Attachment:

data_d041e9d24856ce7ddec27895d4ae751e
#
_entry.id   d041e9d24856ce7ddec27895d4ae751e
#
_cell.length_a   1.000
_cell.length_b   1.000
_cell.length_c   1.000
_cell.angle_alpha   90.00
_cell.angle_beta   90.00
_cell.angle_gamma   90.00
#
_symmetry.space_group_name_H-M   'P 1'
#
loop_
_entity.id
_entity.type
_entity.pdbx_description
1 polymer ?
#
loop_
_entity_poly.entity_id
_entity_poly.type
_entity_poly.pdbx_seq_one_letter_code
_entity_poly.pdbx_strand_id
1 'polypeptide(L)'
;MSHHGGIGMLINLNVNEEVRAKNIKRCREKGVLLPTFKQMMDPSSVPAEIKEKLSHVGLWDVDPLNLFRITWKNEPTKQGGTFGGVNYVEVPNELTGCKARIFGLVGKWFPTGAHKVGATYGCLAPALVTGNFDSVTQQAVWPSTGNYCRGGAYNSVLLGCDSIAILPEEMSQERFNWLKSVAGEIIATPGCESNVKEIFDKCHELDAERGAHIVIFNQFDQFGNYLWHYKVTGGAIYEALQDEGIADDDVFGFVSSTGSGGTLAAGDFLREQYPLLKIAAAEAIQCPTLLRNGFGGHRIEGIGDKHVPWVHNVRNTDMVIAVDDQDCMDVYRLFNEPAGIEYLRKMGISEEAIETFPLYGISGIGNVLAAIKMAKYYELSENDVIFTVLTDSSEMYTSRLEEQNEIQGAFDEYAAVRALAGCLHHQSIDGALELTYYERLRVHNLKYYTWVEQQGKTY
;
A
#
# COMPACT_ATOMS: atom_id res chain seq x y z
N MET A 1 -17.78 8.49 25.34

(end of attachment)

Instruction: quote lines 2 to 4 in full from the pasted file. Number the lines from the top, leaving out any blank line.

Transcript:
#
_entry.id   d041e9d24856ce7ddec27895d4ae751e
#